“Building something together is a good test of a relationship.”
As if building a DIY farmhouse table in the garage wasn’t stressful enough, two weeks in I had an older, “wiser” friend casually turning it into a allegory of my relationship with Eric. “I hope we hold up better than the first layer of Gorilla Glue did,” I thought.
The project started in the shortest days of Minnesota winter: a time when everyone is looking for some reason to anticipate the dark hours after work. A table seemed like a straightforward endeavor, even for guys whose entire carpentry experience is comprised of a standing birdfeeder and a tower for their cat George. Plus, there were copious plans online from optimistic, encouraging, and virtually all female DIYers.
My only stipulation was that the tabletop come from “storied wood.” Whether from an enchanted tree, or an ancient Minneapolis warehouse, or the walls of an asylum for insane horses, I wanted wood with a story to it.
Eric discovered Longleaf Reclaimed Timber in Northeast Minneapolis. The proprietor showed us 12-foot-long boards salvaged from the floor of a barn in (this is not a joke) Boardman, Wisc. They were more than one hundred years old, with countless hoof-indents to impress our future guests. We had our tabletop.
The pieces for the legs and apron came from a local hardware store. By pure serendipity, both the 100-plus year-old top boards and legs were all Douglas fir.
Wood in hand, we began the process of measuring and cutting. Discovering we’d measured incorrectly, buying some new wood, measuring and cutting again. Each step came with a new challenge, and a new reason to ask a friend if we could borrow their tools. This may have been our project, but the table wouldn’t be standing today without the kindness and generosity of many good neighbors.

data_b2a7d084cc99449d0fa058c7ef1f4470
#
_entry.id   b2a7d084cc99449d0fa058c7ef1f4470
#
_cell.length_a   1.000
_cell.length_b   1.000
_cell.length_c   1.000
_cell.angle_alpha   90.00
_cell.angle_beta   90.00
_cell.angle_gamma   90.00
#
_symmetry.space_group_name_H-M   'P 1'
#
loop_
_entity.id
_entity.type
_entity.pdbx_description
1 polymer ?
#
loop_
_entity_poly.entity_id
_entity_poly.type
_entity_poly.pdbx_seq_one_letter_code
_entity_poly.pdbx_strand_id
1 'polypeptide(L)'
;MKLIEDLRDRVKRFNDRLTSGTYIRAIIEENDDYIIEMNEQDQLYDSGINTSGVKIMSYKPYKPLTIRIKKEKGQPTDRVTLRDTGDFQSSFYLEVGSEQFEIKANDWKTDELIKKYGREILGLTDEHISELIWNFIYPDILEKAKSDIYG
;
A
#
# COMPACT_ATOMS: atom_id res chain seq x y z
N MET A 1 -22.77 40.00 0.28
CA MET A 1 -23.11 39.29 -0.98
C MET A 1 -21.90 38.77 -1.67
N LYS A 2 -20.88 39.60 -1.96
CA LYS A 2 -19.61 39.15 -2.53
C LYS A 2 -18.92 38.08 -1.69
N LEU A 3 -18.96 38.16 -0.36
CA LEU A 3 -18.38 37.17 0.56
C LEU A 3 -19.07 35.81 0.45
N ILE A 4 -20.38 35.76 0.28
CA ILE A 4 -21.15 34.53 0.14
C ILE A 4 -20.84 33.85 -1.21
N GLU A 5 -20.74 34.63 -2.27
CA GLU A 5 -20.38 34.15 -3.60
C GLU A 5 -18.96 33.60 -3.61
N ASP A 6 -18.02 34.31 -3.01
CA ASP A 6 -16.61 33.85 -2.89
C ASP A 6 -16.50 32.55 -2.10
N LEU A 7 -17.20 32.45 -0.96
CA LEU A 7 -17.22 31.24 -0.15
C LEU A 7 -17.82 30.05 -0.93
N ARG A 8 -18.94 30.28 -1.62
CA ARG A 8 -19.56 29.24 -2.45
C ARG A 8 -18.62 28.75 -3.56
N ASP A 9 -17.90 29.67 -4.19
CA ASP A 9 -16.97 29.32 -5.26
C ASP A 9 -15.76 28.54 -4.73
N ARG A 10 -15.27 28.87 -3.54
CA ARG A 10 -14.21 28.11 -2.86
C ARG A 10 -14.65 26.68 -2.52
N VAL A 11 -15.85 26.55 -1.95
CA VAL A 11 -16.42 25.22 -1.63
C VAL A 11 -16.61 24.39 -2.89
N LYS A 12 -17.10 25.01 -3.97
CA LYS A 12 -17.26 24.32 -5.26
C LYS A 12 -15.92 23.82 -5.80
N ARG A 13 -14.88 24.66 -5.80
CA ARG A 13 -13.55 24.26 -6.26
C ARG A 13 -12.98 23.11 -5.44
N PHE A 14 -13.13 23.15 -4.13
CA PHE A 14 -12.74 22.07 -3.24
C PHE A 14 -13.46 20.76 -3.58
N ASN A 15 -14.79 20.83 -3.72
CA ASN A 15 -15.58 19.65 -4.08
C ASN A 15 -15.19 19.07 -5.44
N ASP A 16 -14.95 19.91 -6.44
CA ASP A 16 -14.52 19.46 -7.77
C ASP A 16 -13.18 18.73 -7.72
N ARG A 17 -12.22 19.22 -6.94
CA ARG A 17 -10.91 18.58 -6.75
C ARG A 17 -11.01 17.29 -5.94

The building process was a month’s worth of cutting, sanding, planing, varnishing, and gluing. Eric handled the bold, definitive steps like drilling irrevocable pocket holes from the legs into the base. I discovered a knack for power-sanding, and the intoxicating smells of polyurethane and bourbon together in a closed garage.
I believe Eric and I passed that relationship test. Each night we enjoy dinner together on our homemade farmhouse table, which comfortably seats the many friends who helped us build it, or just the two of us and George. It stands as a testament to what two people can achieve without experience, trained skills, or qualifications — but equipped with the right tools, good friends, and each other.
Tane Danger is the co-founder and host of Minnesota’s favorite (and coincidentally only) civics-inspired improv comedy troupe, “The Theater of Public Policy.” In addition to being a full-time improv performer, director, and teacher, he is finishing his Master’s of Public Policy degree at the University of Minnesota’s Humphrey School of Public Affairs this spring.